Music Matters. Materiality, Knowings and Practices in Performing Arts
Perspectives from Gender Studies
As a transversal field of critical research, Gender Studies is paradigmatic for the transdisciplinary design of the Structured Doctoral Programme “Music Matters. Materiality, Knowings and Practices in Performing Arts”. Focusing on music and performing arts, on theater and film, mdw Gender Studies links aesthetics, cultural and social studies and is therefore open to a wide variety of research interests. They encompass the analysis of art works, theoretical and methodological reflections on practices of knowledge production in the arts, their situatedness and the gendering of underlying figures of thought. Inquiring the specificity of aesthetic forms in this sense includes comparative, historical and transcultural vantage points (Hausen 2020, Hemetek et al. 2019), addressing questions of intersectionality (Crenshaw et al.1995, Walgenbach et al. 2012), coloniality (Federici 2017, Lugones 2008), exclusion and inequality (Klinger et al. 2007), as well as the prerequisites of what may count as art in differing contexts.
However, the contribution of Gender Studies goes beyond its particular cross-disciplinarity: ephemerality has long been understood as a unique characteristic of performing arts. Accordingly, Theater Studies has located stage performances solely in the here and now – stressing the co-presence of the audience as well as the volatility of physical appearances (Fischer-Lichte 2004). With regard to everyday life, feminist research and queer theory have tended to underline deconstructive perspectives on embodiment in order to determine femininity and masculinity as citational (Menke 1993). In Judith Butler's Gender Trouble, to name one of the most prominent texts, performative practices were therefore read in reference to their preconditions and potential effects (Butler 1990). With Bodies that Matter, materiality became conceptualized as "a process of materialization that stabilizes over time to produce the effect of boundary, fixity, and surface we call matter" (Butler 1993). Respectively, Gender Studies has also helped to rethink the concept of performativity in the context of performing arts by exposing their relationship to the off-stage.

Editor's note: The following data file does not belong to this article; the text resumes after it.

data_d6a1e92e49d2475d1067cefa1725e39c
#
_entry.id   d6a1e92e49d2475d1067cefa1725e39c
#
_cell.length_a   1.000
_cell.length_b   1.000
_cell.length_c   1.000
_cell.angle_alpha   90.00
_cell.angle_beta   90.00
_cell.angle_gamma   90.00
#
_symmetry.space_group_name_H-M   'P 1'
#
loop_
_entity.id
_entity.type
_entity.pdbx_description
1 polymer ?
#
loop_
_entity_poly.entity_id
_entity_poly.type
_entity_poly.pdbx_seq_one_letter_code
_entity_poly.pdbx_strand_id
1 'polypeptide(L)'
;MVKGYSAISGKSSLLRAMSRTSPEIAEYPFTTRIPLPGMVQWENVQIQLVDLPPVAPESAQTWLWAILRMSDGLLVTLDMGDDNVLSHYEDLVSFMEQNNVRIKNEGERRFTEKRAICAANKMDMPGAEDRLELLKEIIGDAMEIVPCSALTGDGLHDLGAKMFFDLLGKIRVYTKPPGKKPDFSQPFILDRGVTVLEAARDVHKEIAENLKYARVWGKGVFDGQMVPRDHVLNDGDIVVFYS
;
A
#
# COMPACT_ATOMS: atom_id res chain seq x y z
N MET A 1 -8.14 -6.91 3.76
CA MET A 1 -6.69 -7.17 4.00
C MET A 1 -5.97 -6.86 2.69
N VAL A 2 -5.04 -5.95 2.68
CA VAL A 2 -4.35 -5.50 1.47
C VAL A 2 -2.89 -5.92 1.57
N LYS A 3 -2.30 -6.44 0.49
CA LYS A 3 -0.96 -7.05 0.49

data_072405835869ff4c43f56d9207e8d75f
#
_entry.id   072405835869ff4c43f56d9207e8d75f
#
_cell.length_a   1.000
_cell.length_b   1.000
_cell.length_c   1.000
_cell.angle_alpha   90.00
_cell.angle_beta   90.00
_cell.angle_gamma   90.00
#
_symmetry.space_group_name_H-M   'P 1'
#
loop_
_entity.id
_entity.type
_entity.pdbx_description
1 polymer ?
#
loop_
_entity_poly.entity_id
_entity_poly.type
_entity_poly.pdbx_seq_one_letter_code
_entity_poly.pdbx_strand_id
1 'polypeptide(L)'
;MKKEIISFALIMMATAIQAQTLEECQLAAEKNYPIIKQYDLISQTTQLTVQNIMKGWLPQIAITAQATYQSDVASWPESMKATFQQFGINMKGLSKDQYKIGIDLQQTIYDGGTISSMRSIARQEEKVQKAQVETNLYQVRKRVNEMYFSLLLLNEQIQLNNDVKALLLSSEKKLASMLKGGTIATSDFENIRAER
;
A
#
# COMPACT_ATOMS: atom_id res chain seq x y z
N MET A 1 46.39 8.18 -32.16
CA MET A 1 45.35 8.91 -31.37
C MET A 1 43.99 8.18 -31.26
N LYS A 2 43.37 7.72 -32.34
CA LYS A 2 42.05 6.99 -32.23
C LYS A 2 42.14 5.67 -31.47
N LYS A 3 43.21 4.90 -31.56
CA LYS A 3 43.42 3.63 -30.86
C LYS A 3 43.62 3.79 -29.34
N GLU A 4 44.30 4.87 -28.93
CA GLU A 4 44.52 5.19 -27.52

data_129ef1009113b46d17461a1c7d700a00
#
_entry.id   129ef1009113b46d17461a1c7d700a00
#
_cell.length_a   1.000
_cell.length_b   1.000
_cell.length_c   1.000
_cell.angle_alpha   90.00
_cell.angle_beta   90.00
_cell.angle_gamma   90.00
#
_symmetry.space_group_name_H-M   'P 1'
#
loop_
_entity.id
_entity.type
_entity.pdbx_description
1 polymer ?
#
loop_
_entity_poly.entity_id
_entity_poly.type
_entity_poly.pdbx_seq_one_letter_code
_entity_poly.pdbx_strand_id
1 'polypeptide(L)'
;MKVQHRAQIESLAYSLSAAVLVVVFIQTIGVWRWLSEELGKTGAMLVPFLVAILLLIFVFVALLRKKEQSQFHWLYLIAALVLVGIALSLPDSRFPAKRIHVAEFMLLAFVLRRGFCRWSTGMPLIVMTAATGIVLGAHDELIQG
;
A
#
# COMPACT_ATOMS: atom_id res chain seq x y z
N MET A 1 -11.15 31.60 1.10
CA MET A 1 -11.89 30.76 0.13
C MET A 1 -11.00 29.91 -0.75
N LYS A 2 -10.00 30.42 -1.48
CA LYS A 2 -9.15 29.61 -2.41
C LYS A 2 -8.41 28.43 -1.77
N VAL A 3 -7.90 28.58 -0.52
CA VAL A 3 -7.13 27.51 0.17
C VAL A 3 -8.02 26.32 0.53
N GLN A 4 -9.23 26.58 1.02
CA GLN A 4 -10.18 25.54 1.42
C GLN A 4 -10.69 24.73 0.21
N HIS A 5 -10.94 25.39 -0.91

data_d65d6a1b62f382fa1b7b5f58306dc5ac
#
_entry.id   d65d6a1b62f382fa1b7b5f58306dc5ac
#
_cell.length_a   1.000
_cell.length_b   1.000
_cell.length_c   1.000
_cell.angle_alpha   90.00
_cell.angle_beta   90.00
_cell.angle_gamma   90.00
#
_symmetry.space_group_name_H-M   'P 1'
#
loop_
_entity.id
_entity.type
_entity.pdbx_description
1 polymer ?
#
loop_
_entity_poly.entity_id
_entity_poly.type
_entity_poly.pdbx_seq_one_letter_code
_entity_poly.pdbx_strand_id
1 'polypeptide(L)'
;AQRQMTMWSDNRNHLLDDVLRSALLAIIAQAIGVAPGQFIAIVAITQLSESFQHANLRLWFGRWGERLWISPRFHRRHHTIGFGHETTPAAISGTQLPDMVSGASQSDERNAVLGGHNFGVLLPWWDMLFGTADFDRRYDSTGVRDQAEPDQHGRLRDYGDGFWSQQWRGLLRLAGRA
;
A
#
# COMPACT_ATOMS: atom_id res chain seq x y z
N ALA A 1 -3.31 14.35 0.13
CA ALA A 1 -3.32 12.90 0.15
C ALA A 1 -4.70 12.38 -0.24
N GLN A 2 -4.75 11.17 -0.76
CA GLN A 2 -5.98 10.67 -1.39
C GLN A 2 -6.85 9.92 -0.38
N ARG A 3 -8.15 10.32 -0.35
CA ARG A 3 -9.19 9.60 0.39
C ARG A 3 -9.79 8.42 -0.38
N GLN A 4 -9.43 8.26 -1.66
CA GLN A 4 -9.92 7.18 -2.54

Donna Haraway's recent call for Staying with the Trouble in a state of planetary ̶ i.e. ecological as well as economic ̶ crisis has further reshaped this performative take on materiality in the age of the "capitalocene" (Haraway 2016) and taken it beyond deconstructive agendas. Linking her work to the feminist critique of anthropomorphism or anthropocentrism developed since the 1970s (Irigaray 2011) while at the same time reflecting on its reductionist binarisms, Haraway situates her view of materiality within a broader understanding of what Gender Studies may embrace as research topics and how to accomplish it. Her reworking of our notion of kinship comes along with a preference for speculative thinking, which can be read in close relation to artistic forms and as a mode of critically reflecting on scientific practices of knowledge production and their definition of materiality as factual. This is where the question of the politicality of specific aesthetic forms comes into play.